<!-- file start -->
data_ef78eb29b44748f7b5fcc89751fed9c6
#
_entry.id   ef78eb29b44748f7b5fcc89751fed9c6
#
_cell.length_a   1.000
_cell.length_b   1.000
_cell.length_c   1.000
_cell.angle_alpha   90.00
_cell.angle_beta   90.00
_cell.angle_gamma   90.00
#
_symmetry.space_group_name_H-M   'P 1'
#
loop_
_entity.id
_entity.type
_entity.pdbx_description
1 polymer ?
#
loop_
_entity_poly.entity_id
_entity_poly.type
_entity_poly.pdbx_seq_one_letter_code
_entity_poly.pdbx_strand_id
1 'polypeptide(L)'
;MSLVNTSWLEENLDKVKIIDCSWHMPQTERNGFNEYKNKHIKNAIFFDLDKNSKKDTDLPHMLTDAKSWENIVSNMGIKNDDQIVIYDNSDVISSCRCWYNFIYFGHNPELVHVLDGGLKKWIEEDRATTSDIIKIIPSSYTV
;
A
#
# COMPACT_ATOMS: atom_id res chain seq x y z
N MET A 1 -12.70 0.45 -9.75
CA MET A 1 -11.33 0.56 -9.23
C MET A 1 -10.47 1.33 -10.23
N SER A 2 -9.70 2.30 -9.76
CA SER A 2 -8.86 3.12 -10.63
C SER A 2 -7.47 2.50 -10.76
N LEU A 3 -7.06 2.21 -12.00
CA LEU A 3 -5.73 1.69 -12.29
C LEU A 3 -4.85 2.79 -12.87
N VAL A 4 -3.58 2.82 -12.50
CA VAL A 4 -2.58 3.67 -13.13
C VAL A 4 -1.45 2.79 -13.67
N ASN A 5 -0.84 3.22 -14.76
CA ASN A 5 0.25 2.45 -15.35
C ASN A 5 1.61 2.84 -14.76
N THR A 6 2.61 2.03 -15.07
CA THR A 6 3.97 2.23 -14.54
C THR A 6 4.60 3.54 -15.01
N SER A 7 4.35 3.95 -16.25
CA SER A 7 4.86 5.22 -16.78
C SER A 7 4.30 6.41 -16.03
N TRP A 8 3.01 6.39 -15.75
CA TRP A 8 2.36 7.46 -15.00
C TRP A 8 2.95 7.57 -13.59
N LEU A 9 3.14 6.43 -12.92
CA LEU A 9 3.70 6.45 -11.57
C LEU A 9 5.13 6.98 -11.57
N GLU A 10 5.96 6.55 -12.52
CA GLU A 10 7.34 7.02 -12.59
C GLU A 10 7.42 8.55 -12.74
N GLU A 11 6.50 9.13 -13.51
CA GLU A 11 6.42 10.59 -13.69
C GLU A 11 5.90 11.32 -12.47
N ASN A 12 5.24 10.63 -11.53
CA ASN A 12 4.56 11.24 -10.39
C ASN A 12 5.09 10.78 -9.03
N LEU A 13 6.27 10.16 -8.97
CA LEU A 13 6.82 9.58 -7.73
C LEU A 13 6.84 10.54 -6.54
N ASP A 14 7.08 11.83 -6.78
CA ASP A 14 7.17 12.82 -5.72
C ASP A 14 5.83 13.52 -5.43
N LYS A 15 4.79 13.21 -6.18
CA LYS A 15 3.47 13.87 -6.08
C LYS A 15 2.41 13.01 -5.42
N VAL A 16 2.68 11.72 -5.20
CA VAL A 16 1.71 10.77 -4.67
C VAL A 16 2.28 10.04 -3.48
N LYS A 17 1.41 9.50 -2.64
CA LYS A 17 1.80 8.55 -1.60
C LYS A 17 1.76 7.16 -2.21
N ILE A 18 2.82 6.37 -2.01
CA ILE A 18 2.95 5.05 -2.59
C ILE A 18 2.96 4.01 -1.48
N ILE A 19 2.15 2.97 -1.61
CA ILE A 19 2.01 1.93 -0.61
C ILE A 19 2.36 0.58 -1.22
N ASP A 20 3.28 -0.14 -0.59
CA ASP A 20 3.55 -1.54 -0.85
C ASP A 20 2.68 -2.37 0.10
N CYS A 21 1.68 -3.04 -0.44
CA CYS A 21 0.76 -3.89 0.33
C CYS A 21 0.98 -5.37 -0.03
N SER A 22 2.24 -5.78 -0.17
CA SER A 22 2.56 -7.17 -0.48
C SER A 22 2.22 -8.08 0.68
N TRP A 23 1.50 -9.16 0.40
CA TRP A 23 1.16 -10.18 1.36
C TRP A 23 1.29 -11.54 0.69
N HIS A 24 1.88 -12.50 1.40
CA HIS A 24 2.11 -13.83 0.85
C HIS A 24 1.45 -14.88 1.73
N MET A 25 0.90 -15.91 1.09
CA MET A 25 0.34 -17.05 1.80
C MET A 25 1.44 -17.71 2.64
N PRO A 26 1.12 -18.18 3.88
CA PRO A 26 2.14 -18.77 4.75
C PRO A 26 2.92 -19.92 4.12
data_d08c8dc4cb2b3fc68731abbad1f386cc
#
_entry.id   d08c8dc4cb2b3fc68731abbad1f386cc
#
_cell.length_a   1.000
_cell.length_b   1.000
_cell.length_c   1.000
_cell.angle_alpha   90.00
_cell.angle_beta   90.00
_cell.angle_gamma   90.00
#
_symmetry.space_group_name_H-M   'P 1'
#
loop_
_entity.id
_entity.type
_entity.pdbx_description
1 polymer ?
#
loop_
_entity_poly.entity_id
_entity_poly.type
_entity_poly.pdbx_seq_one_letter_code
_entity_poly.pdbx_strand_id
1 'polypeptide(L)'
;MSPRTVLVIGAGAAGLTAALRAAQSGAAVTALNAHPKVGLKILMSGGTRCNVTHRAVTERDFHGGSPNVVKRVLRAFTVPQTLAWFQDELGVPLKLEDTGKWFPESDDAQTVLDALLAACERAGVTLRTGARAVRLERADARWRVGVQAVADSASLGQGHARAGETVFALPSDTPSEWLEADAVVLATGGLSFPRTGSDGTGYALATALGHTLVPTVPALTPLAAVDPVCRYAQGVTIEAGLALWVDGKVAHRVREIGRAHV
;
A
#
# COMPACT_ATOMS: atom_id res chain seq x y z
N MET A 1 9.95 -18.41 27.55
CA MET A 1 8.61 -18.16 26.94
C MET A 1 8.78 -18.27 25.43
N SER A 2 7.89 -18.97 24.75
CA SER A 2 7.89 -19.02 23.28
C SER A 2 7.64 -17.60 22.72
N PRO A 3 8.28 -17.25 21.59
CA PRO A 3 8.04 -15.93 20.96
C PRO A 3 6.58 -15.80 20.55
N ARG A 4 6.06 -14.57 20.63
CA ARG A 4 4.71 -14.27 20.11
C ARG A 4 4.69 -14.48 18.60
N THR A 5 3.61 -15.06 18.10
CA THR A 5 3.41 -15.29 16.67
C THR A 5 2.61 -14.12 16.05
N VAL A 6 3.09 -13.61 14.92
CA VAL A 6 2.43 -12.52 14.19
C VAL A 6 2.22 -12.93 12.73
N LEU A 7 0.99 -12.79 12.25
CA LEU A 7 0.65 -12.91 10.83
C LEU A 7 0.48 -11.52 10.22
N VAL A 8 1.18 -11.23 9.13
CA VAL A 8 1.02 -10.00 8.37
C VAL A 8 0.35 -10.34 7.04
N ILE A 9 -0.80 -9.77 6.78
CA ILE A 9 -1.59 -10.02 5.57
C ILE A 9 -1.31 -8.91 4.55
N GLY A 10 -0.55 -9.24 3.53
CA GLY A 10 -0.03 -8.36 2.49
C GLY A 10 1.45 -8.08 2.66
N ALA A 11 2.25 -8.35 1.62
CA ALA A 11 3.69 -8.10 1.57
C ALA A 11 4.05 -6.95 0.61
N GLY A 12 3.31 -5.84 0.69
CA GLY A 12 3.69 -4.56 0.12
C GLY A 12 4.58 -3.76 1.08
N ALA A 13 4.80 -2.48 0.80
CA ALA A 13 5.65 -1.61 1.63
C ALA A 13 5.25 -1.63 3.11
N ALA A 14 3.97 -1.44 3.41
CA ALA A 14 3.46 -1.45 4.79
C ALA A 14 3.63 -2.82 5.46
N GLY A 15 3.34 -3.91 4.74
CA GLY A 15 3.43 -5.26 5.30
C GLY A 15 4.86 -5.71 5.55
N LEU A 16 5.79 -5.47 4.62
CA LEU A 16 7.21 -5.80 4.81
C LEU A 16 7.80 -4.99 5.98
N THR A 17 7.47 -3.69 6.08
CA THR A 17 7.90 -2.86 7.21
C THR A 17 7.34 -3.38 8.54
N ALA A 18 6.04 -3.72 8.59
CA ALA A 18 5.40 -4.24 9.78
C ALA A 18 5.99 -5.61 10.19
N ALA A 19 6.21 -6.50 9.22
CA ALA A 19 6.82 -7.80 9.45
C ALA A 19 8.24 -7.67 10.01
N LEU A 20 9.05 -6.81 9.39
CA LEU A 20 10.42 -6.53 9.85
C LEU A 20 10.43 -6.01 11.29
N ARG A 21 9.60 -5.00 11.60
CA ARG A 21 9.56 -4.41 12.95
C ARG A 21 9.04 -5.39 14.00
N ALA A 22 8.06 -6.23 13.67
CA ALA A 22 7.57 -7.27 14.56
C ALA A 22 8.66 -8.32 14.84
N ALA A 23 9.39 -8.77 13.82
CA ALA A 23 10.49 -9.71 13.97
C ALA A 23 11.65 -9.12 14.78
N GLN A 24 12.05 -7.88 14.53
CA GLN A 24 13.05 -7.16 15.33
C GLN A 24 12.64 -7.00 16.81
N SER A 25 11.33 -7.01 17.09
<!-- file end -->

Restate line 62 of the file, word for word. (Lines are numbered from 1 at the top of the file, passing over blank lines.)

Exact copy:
CA GLU A 11 6.42 10.59 -13.69